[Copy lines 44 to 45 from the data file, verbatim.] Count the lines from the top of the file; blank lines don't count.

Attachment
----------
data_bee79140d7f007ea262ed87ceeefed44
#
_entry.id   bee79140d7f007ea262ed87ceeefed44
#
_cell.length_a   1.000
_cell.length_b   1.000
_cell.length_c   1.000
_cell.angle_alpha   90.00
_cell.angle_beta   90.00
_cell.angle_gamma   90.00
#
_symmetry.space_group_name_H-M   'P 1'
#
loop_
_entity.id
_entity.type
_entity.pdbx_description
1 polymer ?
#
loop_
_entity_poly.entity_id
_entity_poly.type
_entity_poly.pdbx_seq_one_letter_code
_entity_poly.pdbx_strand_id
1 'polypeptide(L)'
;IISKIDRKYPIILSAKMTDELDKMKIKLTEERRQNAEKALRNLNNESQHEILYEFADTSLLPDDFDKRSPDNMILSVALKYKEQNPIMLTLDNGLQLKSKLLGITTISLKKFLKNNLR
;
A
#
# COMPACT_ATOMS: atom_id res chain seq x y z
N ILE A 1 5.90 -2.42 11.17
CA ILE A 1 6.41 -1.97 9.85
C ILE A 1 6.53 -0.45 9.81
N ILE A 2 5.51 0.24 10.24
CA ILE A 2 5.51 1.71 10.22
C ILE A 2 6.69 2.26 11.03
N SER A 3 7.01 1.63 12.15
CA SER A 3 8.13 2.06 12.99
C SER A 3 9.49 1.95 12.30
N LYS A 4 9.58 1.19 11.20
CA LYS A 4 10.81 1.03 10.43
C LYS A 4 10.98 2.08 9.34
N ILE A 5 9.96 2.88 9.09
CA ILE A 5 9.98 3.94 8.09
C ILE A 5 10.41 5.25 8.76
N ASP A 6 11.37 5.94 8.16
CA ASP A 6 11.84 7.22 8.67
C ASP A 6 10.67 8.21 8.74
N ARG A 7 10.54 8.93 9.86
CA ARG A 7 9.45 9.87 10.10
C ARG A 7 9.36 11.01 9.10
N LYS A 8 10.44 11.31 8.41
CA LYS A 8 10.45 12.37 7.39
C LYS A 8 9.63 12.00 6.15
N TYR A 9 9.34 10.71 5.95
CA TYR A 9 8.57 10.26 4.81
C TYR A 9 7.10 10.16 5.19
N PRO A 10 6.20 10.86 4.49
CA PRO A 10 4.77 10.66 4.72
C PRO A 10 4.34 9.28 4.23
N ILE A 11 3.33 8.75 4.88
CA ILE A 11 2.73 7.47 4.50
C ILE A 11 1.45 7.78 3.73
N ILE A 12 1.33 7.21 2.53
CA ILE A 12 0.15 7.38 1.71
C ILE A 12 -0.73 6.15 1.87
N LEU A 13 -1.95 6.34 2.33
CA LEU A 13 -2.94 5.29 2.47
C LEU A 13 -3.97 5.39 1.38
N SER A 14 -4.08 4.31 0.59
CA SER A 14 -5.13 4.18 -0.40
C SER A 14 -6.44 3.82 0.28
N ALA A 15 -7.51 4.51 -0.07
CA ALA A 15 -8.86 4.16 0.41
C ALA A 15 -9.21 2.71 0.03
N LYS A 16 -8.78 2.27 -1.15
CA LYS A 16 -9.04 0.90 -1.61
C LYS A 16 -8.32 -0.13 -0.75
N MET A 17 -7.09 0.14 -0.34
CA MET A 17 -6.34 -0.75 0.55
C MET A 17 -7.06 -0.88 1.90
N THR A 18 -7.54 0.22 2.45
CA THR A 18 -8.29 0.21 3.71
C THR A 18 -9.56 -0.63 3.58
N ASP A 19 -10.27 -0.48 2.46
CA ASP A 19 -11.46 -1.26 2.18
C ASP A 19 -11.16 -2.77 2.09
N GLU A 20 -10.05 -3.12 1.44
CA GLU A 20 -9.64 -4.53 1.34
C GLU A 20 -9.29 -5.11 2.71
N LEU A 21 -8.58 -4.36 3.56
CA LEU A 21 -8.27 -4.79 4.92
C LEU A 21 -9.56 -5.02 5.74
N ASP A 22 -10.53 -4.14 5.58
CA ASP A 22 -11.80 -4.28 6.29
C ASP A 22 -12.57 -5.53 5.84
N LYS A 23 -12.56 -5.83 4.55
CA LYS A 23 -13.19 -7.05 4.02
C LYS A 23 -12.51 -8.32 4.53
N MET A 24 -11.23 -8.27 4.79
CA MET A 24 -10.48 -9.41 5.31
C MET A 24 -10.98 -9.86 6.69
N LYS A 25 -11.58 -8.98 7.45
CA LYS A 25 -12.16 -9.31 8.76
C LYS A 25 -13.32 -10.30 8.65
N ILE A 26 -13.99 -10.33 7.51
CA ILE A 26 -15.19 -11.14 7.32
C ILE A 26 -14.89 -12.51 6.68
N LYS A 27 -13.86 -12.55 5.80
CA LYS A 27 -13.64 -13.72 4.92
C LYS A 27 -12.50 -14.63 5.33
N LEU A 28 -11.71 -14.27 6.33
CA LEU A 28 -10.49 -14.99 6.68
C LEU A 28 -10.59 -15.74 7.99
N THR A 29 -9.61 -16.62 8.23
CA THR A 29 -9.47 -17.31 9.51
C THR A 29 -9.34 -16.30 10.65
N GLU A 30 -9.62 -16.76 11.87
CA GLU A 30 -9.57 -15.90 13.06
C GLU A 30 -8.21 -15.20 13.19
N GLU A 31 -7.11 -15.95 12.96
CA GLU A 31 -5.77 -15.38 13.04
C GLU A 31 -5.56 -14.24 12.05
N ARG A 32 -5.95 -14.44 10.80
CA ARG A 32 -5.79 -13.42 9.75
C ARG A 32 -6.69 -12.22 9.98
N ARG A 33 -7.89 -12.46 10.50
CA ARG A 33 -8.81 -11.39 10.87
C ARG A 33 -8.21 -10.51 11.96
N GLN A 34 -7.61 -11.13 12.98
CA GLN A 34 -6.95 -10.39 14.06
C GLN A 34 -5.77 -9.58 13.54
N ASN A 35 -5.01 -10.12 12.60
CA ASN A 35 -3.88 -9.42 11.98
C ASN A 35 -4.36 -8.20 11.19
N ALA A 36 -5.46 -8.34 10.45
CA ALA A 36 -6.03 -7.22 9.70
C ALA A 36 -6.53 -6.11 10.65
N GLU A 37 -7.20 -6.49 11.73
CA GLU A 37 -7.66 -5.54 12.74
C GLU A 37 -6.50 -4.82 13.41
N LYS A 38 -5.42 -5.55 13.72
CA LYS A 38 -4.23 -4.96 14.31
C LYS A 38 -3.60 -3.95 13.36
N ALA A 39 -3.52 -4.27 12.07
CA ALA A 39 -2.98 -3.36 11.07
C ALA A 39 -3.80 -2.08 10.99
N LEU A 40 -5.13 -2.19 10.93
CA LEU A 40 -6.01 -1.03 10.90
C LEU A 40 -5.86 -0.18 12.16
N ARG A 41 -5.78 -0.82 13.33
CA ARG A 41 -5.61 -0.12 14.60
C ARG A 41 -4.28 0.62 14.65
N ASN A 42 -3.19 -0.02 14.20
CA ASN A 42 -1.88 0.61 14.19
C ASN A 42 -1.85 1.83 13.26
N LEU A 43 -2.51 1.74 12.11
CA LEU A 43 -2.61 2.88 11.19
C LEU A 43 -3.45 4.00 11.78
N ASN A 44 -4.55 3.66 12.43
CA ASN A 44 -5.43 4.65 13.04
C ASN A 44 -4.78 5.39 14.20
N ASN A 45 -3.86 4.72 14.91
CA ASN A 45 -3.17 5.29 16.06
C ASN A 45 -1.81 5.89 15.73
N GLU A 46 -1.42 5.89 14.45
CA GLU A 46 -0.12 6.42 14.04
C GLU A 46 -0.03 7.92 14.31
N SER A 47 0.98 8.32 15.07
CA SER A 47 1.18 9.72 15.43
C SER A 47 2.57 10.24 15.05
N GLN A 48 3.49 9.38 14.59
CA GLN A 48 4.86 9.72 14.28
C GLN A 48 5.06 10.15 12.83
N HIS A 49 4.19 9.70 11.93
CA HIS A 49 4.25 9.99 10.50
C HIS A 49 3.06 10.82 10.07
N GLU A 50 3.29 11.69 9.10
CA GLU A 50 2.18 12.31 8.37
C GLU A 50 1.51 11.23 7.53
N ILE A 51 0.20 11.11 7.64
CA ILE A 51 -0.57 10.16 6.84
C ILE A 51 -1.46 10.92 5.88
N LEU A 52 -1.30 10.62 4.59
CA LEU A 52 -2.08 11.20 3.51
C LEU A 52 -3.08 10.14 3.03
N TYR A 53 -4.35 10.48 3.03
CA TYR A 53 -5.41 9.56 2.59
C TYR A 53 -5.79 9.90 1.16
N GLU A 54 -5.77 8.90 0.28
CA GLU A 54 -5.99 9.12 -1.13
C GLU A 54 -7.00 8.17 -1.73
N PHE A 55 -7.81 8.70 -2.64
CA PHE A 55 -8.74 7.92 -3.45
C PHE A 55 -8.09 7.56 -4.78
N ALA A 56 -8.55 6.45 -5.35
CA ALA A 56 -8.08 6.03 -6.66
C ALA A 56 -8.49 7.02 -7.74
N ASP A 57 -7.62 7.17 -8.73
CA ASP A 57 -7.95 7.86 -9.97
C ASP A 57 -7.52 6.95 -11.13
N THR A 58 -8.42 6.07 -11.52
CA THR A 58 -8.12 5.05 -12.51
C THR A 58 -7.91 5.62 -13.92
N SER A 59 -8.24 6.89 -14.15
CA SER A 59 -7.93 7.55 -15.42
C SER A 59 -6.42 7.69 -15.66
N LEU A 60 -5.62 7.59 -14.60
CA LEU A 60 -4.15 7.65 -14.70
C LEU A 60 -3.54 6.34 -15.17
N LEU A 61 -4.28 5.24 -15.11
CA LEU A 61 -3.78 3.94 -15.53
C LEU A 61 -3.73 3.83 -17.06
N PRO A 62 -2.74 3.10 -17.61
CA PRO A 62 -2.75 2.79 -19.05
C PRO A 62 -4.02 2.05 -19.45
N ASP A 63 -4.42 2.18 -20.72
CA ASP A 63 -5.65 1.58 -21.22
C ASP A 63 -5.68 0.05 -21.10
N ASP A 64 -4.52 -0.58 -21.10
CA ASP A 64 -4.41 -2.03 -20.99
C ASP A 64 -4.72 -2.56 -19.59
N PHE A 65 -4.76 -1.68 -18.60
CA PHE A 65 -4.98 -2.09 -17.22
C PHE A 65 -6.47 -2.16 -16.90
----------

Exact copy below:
CA ILE A 5 9.98 3.94 8.09
C ILE A 5 10.41 5.25 8.76